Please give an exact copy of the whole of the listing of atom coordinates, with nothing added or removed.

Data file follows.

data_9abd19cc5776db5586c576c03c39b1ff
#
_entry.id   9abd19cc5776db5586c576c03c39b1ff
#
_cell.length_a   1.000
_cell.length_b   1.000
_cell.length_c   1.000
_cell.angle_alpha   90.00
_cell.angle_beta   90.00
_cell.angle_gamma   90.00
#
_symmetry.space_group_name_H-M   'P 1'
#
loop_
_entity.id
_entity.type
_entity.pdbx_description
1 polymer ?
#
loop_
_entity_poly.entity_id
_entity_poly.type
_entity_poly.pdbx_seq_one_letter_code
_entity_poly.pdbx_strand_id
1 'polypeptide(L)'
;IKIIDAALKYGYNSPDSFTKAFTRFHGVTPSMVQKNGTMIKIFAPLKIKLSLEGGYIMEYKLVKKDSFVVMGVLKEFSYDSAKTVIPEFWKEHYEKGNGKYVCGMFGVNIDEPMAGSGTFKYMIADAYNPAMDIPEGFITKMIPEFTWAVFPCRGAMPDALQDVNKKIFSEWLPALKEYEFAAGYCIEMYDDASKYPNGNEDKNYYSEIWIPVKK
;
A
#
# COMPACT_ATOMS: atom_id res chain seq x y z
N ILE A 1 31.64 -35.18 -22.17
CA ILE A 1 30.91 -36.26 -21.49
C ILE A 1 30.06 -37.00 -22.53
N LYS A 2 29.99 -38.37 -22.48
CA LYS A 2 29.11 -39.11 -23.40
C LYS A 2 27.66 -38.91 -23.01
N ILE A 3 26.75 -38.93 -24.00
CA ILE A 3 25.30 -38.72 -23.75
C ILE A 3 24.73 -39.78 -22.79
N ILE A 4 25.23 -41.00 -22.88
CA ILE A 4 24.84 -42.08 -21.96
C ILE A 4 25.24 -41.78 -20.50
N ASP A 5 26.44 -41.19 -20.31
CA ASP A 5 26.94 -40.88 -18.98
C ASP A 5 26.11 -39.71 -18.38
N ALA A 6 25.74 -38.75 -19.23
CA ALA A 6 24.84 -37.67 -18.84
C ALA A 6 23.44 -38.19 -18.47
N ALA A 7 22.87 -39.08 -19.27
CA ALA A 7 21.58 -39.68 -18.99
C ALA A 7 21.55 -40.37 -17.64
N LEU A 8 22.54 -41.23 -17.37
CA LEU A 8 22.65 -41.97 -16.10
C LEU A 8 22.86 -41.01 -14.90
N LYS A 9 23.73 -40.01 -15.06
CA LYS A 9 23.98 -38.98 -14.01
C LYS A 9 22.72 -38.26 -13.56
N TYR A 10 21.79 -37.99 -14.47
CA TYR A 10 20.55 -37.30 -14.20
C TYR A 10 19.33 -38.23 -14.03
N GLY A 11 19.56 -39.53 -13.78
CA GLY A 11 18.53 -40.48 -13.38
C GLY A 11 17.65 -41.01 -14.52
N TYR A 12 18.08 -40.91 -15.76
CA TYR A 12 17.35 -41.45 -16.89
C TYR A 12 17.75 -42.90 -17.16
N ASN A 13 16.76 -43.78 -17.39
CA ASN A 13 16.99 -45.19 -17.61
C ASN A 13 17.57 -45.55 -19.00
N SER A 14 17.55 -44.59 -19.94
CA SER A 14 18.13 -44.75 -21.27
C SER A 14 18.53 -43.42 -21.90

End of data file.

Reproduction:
data_9abd19cc5776db5586c576c03c39b1ff
#
_entry.id   9abd19cc5776db5586c576c03c39b1ff
#
_cell.length_a   1.000
_cell.length_b   1.000
_cell.length_c   1.000
_cell.angle_alpha   90.00
_cell.angle_beta   90.00
_cell.angle_gamma   90.00
#
_symmetry.space_group_name_H-M   'P 1'
#
loop_
_entity.id
_entity.type
_entity.pdbx_description
1 polymer ?
#
loop_
_entity_poly.entity_id
_entity_poly.type
_entity_poly.pdbx_seq_one_letter_code
_entity_poly.pdbx_strand_id
1 'polypeptide(L)'
;IKIIDAALKYGYNSPDSFTKAFTRFHGVTPSMVQKNGTMIKIFAPLKIKLSLEGGYIMEYKLVKKDSFVVMGVLKEFSYDSAKTVIPEFWKEHYEKGNGKYVCGMFGVNIDEPMAGSGTFKYMIADAYNPAMDIPEGFITKMIPEFTWAVFPCRGAMPDALQDVNKKIFSEWLPALKEYEFAAGYCIEMYDDASKYPNGNEDKNYYSEIWIPVKK
;
A
#
# COMPACT_ATOMS: atom_id res chain seq x y z
N ILE A 1 31.64 -35.18 -22.17
CA ILE A 1 30.91 -36.26 -21.49
C ILE A 1 30.06 -37.00 -22.53
N LYS A 2 29.99 -38.37 -22.48
CA LYS A 2 29.11 -39.11 -23.40
C LYS A 2 27.66 -38.91 -23.01
N ILE A 3 26.75 -38.93 -24.00
CA ILE A 3 25.30 -38.72 -23.75
C ILE A 3 24.73 -39.78 -22.79
N ILE A 4 25.23 -41.00 -22.88
CA ILE A 4 24.84 -42.08 -21.96
C ILE A 4 25.24 -41.78 -20.50
N ASP A 5 26.44 -41.19 -20.31
CA ASP A 5 26.94 -40.88 -18.98
C ASP A 5 26.11 -39.71 -18.38
N ALA A 6 25.74 -38.75 -19.23
CA ALA A 6 24.84 -37.67 -18.84
C ALA A 6 23.44 -38.19 -18.47
N ALA A 7 22.87 -39.08 -19.27
CA ALA A 7 21.58 -39.68 -18.99
C ALA A 7 21.55 -40.37 -17.64
N LEU A 8 22.54 -41.23 -17.37
CA LEU A 8 22.65 -41.97 -16.10
C LEU A 8 22.86 -41.01 -14.90
N LYS A 9 23.73 -40.01 -15.06
CA LYS A 9 23.98 -38.98 -14.01
C LYS A 9 22.72 -38.26 -13.56
N TYR A 10 21.79 -37.99 -14.47
CA TYR A 10 20.55 -37.30 -14.20
C TYR A 10 19.33 -38.23 -14.03
N GLY A 11 19.56 -39.53 -13.78
CA GLY A 11 18.53 -40.48 -13.38
C GLY A 11 17.65 -41.01 -14.52
N TYR A 12 18.08 -40.91 -15.76
CA TYR A 12 17.35 -41.45 -16.89
C TYR A 12 17.75 -42.90 -17.16
N ASN A 13 16.76 -43.78 -17.39
CA ASN A 13 16.99 -45.19 -17.61
C ASN A 13 17.57 -45.55 -19.00
N SER A 14 17.55 -44.59 -19.94
CA SER A 14 18.13 -44.75 -21.27
C SER A 14 18.53 -43.42 -21.90